• Bezos Is No Longer Amazon CEO, Rest of Florida Tower Razed, Jobs Report Shows Jump

    Bezos Is No Longer Amazon CEO, Rest of Florida Tower Razed, Jobs Report Shows Jump

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    Amazon founder Jeff Bezos officially shifted from CEO to executive chairman. (Getty Images)
    Amazon founder Jeff Bezos officially shifted from CEO to executive chairman. (Getty Images)

    Bezos Officially No Longer Amazon CEO

    Amazon founder Jeff Bezos officially handed off his chief executive officer duties on Monday to Andy Jassy, who has been with the Seattle-based retailer since 1997.

    Bezos becomes executive chairman and will focus on new projects and initiatives. Jassy previously ran Amazon Web Services, Amazon’s cloud-computing company that has grown into a multibillion-dollar business over two decades.

    Amazon announced the move in February, saying the leadership transition would occur in its third quarter. Its third quarter just started but the date also marks the 27th anniversary of the company’s incorporation.

    Without the day-to-day responsibilities, Bezos is free to focus on his spaceflight company Blue Origin. He’s scheduled to be on the company’s maiden human flight launch set for July 20 from a launch pad near Van Horn, Texas.

    For the past two decades, Bezos has been part of the billionaire race to send tourists into space. Blue Origin has competed against billionaire Elon Musk’s SpaceX on government and commercial rocket launch business.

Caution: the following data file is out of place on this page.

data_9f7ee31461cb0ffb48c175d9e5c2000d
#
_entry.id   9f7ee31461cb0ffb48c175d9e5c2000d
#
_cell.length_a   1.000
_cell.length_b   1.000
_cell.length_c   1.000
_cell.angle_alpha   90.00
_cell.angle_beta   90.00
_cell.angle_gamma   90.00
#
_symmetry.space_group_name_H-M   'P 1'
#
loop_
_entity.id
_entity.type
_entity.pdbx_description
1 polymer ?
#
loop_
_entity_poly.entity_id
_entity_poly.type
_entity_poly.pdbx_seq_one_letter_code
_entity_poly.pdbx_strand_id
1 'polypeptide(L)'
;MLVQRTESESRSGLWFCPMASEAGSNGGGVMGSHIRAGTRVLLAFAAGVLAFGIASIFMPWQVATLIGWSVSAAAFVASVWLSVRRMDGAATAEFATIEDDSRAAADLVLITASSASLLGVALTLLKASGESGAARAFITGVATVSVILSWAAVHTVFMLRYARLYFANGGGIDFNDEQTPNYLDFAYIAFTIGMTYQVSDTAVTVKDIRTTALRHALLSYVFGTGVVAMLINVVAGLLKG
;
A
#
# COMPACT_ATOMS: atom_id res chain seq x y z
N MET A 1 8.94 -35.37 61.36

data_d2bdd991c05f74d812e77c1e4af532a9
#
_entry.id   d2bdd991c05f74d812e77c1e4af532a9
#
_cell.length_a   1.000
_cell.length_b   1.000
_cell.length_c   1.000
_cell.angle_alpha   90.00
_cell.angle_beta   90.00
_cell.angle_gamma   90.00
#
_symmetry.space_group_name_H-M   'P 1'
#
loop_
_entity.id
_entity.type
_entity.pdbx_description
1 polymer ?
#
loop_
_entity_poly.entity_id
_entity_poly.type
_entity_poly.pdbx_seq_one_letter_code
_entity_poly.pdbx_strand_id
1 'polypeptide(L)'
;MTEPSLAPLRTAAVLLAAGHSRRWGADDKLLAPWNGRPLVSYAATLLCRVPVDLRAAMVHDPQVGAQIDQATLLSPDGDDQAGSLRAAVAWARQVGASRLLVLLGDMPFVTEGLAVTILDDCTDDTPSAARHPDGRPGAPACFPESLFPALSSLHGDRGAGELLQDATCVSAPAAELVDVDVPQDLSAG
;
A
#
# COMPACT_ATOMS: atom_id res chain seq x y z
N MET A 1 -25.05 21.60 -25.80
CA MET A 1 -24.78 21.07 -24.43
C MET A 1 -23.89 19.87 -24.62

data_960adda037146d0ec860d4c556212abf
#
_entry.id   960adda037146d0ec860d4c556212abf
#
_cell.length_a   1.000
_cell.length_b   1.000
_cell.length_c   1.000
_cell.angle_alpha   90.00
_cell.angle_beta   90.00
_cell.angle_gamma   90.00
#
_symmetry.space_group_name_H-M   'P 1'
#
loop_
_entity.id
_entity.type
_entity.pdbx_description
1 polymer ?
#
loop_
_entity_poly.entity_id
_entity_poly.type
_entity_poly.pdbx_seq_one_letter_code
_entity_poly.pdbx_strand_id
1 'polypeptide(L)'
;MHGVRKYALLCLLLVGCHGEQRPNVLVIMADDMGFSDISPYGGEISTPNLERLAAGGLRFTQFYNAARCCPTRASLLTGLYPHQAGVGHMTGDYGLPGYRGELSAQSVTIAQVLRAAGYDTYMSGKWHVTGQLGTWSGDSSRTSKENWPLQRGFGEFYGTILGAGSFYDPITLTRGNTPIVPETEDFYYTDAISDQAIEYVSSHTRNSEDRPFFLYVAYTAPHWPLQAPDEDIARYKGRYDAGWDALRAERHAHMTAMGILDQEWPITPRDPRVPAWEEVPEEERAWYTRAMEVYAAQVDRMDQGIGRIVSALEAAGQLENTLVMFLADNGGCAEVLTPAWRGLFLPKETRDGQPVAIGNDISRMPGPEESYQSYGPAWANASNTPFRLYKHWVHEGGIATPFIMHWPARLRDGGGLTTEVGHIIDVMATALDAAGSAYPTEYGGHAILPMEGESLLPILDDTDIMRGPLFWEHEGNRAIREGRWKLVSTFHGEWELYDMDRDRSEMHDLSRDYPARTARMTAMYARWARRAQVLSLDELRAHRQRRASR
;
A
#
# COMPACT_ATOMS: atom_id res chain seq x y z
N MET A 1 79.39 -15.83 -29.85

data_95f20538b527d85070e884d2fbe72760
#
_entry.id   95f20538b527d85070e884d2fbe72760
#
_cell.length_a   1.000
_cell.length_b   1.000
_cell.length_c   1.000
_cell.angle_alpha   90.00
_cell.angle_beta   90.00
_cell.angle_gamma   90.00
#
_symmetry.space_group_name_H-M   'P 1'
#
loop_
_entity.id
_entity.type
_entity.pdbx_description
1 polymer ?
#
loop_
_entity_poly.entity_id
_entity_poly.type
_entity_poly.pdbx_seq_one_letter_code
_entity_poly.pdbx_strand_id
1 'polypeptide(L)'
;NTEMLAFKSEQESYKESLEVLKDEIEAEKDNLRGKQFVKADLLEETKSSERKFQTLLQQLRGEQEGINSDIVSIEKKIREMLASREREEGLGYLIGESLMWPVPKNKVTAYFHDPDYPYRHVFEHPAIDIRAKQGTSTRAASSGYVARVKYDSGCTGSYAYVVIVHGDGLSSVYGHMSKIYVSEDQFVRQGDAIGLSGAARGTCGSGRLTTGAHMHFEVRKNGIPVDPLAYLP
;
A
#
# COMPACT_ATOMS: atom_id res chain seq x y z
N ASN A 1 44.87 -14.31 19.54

But British billionaire Richard Branson, founder of his own space company named Virgin Galactic, is scheduled to fly into orbit July 11.

    Rest of Florida Tower Razed

    State and local Florida officials conducted a controlled demolition late Sunday of the remaining portion of the partially collapsed Miami-area condominium tower, fearing that a tropical storm bearing down on the area would topple the structure.

    For much of last Thursday, work crews halted searching the rubble of the collapsed portion of Champlain Towers South in Surfside after sensors revealed movement in parts of what was still standing. Crews resumed work late in the afternoon on parts of the site deemed safe.

    A major part of the building collapsed in the early hours of June 24. No survivors have been found since the first day. The death toll reached at least 28 on Monday, with 117 still missing.

    Miami-Dade County Mayor Daniella Levine Cava said Friday that razing the rest of the building could take weeks to accomplish.

    That changed when hurricane forecasters charted Tropical Storm Elisa’s path toward South Florida. Officials accelerated demolition plans to ensure that the remaining structure didn’t fall in a direction that caused damage to the surrounding area.

    The storm shifted west and now is projected to move through the Gulf of Mexico before curving back to make landfall north of Tampa. Still, high winds and rain are forecast for much of Florida.

    Federal Jobs Report Shows Increase

    Payrolls recovered at the fastest rate in 10 months, sending another strong signal that the economy is in full recovery.

    The Labor Department reported that nonfarm payrolls grew by 850,000, with leisure and hospitality contributing the most with 343,000. That beat projections by some 150,000.

    It’s also up from 583,000 in May, which was revised upward by 24,000 but was still below expectations.

    Still, how the numbers played out mirrored payroll company ADP’s report earlier in the week that leisure and hospitality contributed to a large portion of private payrolls increasing 692,000. That sector’s 332,000 was more than half the increase in the service industry that dominated the report.

    Unemployment, however, rose from 5.6% to 5.9% and the labor force participation rate remains stagnant at 61.6%.

    The reported found that those who are unemployed because they quit their jobs to look for a new position increased 164,000 to 942,000 people. It reflects a trend as companies try to reopen their offices and people have more employment options.